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The Art of Animatronics

June 30, 2015
The Art of Animatronics

We’re always impressed with the intricate animatronic designs our customers create. In case you’re not familiar with animatronics, in essences it’s the process of giving lifelike characteristics to inanimate objects such as animals and mythical creatures. However, this hollow definition doesn’t do these works of art justice. During Halloween we start to see a variety of projects such as singing/talking skeletons, goblins, etc. Then Christmas comes around and there are all kinds of music and lights displays utilizing Christmas characters such as Santa, Reindeer, the Grinch, etc.

Gary Willett is one of these extremely talented builders. We had a chance to visit with him about his animatronic build. Let’s just start by saying that his attention to detail is impressive. As Gary said, “My animatronic project was something I wanted to create a long time about 30 years ago. I had an idea. If a computer could control the servo, I could make an animatronic, but back then they did not have servo controllers. There also wasn’t the internet, just libraries to research what I could.” And thus his animatronic build began.

In 2004 Gary started making eyes for his project. Overall, his build spanned 2 and a half years from start to finish. He had a budget and also wanted to videotape the entire process (which we’re super stoked that he did). He shot a total of 93 hours of video tape which he later edited down to 4 1/2 hours of footage! Check out what Gary had to say about his nearly three year build process below.

What difficulties/challenges did you run into while designing/building? 

Basically I had to make a sculpture of a creature.  So I had to create molds to make a skin and a skull (which the skull would house mostly all the servos).

Servos

What was frustrating?

I would say budget because there were things I wanted to buy but they were just too expensive. I would also say, working on some part of the project for days and it would only move a quarter of an inch…foam rubber is a art form.  I ran several batches of foam rubber, humidity levels which change the balance of ammonia.  Also servo torque-you have low-cost servos which are great and then there are servos that cost a lot, but have higher torque.  You cannot skimp on torque when needed.

What went well?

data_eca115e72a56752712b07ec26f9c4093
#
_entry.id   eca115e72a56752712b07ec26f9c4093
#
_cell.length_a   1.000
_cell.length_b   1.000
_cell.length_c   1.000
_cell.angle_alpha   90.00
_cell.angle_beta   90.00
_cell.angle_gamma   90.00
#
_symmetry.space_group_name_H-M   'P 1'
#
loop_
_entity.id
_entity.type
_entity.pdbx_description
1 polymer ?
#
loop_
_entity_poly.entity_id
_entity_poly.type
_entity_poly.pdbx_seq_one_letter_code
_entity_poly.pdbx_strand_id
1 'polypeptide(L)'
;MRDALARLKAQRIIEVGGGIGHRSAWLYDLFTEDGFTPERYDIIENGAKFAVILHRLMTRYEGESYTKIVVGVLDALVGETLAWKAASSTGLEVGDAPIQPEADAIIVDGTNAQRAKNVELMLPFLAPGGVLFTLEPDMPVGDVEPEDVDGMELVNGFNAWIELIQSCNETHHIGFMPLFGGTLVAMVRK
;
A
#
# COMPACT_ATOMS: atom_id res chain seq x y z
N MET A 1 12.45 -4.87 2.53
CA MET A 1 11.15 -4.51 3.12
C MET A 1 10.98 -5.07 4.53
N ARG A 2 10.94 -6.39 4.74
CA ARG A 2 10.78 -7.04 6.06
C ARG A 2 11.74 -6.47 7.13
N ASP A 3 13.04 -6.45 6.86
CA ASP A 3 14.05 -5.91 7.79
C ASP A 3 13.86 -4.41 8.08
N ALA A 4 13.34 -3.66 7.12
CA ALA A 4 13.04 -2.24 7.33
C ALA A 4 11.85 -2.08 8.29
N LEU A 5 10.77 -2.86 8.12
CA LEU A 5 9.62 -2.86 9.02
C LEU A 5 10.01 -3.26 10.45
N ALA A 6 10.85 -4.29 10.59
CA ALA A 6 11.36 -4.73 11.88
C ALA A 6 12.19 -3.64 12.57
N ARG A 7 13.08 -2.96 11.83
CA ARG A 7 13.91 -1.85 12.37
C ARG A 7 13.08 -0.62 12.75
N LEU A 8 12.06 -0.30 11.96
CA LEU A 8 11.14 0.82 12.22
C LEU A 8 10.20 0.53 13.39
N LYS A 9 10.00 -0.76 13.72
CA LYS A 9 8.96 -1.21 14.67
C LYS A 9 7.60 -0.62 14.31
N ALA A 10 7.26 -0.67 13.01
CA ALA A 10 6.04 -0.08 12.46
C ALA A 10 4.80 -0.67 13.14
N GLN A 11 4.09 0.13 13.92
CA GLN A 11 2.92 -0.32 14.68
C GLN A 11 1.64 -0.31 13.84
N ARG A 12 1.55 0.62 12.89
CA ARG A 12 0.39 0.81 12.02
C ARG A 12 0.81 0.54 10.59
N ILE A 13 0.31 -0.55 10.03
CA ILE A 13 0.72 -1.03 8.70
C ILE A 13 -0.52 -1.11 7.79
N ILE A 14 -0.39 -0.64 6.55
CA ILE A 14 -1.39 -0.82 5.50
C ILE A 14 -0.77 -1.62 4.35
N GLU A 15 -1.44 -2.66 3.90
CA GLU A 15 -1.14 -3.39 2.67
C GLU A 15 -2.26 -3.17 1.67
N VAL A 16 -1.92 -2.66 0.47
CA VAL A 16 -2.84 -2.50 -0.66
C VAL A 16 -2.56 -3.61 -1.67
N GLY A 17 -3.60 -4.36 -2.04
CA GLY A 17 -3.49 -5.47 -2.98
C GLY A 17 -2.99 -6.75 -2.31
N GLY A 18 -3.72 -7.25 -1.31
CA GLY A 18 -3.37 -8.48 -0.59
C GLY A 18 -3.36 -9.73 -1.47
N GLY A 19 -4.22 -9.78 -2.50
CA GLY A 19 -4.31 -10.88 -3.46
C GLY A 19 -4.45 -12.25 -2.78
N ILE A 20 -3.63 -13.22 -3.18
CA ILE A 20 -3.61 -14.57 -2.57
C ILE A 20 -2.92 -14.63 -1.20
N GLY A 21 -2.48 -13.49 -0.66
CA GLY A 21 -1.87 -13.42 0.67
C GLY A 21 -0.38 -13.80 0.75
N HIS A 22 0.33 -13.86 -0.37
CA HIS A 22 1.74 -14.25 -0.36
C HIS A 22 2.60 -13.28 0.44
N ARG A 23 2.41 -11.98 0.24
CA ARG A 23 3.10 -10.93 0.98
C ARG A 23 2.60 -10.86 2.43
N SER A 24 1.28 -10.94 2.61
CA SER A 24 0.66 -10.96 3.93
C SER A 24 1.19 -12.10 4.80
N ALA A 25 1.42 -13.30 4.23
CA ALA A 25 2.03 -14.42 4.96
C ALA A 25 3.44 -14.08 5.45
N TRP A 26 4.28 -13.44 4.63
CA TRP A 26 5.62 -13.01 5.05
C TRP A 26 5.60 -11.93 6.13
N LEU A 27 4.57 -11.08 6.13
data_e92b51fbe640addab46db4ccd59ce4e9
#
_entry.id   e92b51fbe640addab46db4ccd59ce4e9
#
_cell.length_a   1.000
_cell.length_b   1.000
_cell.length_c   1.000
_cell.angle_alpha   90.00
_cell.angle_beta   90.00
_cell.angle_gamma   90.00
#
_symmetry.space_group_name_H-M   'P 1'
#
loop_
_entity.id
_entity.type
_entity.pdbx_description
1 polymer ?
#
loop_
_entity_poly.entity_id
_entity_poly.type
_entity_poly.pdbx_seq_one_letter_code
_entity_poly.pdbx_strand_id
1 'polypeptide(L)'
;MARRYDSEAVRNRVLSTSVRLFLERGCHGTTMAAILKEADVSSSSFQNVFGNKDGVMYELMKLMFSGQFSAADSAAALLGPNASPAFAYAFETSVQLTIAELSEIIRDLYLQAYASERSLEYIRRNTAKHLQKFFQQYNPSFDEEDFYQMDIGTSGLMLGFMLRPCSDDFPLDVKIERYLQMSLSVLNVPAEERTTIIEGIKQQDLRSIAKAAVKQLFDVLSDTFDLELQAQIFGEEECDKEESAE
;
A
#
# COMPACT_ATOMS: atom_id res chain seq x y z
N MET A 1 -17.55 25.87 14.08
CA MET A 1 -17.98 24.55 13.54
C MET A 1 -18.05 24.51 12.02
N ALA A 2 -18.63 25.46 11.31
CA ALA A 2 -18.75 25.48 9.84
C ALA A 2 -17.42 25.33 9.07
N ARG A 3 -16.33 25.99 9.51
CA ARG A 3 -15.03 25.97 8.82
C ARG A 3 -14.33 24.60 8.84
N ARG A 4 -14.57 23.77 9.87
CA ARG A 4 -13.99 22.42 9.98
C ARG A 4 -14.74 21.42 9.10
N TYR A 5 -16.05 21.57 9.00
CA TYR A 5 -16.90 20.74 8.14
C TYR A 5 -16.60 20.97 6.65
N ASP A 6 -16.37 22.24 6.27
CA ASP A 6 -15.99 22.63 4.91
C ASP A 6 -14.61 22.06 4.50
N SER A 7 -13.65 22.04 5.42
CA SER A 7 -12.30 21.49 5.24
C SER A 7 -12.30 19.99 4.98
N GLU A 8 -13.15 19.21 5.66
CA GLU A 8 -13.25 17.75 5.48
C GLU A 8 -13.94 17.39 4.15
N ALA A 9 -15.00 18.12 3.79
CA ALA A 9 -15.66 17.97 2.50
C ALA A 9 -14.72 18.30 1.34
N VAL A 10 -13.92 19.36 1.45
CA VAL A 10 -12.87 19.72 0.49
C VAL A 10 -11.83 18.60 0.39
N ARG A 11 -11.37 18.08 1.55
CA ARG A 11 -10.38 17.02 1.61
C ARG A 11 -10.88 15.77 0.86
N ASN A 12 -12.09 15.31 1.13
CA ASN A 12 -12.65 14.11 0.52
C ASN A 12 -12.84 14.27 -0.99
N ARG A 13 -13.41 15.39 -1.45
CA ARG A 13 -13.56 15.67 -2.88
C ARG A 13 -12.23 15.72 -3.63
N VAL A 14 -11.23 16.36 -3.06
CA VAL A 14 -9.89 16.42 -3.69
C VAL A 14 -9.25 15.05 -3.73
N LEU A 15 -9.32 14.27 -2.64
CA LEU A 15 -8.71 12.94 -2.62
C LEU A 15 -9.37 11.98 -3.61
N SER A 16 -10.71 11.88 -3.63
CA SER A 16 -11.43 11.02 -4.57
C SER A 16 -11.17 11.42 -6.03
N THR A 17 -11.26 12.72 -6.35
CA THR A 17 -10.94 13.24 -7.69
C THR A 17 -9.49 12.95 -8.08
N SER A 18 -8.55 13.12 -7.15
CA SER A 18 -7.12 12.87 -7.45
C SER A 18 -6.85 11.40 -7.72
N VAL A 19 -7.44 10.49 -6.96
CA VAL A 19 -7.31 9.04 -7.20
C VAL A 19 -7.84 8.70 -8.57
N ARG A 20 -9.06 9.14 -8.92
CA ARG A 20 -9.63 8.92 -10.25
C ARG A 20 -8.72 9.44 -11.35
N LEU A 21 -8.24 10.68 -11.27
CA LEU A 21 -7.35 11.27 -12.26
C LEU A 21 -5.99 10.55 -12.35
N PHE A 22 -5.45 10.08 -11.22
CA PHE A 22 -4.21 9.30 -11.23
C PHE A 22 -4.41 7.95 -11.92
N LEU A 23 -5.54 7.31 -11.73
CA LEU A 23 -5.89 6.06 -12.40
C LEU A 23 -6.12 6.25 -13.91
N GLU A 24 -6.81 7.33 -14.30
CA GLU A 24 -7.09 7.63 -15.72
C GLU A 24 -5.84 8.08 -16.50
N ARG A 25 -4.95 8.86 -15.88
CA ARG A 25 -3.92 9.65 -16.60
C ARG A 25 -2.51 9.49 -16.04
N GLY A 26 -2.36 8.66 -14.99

Theories like the lip wires made from guitar strings.   It’s a great feeling when you have a theory and the theory is correct.

What inspired you to build it?

I guess it’s a hobby being a monster maker, dream of being a Dick Smith or Rick Baker.  I just love making monsters like Dr. Frankenstein.

Favorite part about this project?

Filming the entire process to share and to help others make their animatronic dreams and ideas come true. I like making instructional videos , being obsessed with it. You can see this on my YouTube channel Willettfx. My hobby making monsters 40 years as a hobby, early years hard to get information except for libraries and movie magazines.

Once again I had these ideas/theories in my head and they came true. But I did have failures and you will see my failures in the video.

I must thank my mentor and my friend, makeup master Dick Smith. He was a wonderful man-he passed away last year. I miss him and all his help he provided.

Having ideas in designing things with 3-D software, making sockets for the servos and sockets for standoffs that could be inserted into the 3-D prints. I had to make a guide to make sure that the standoffs could be inserted in the right size hole. What has helped me is that ServoCity has the servo measurements on their website and using 3-D software to create that right size servo to fit in my animatronic designed skull. 3-D printing is the future to design inside out, reverse engineering.

This is really awesome that Gary documented his entire process.  To learn more about this specific build, or his other animatronic projects be sure to visit his YouTube channel!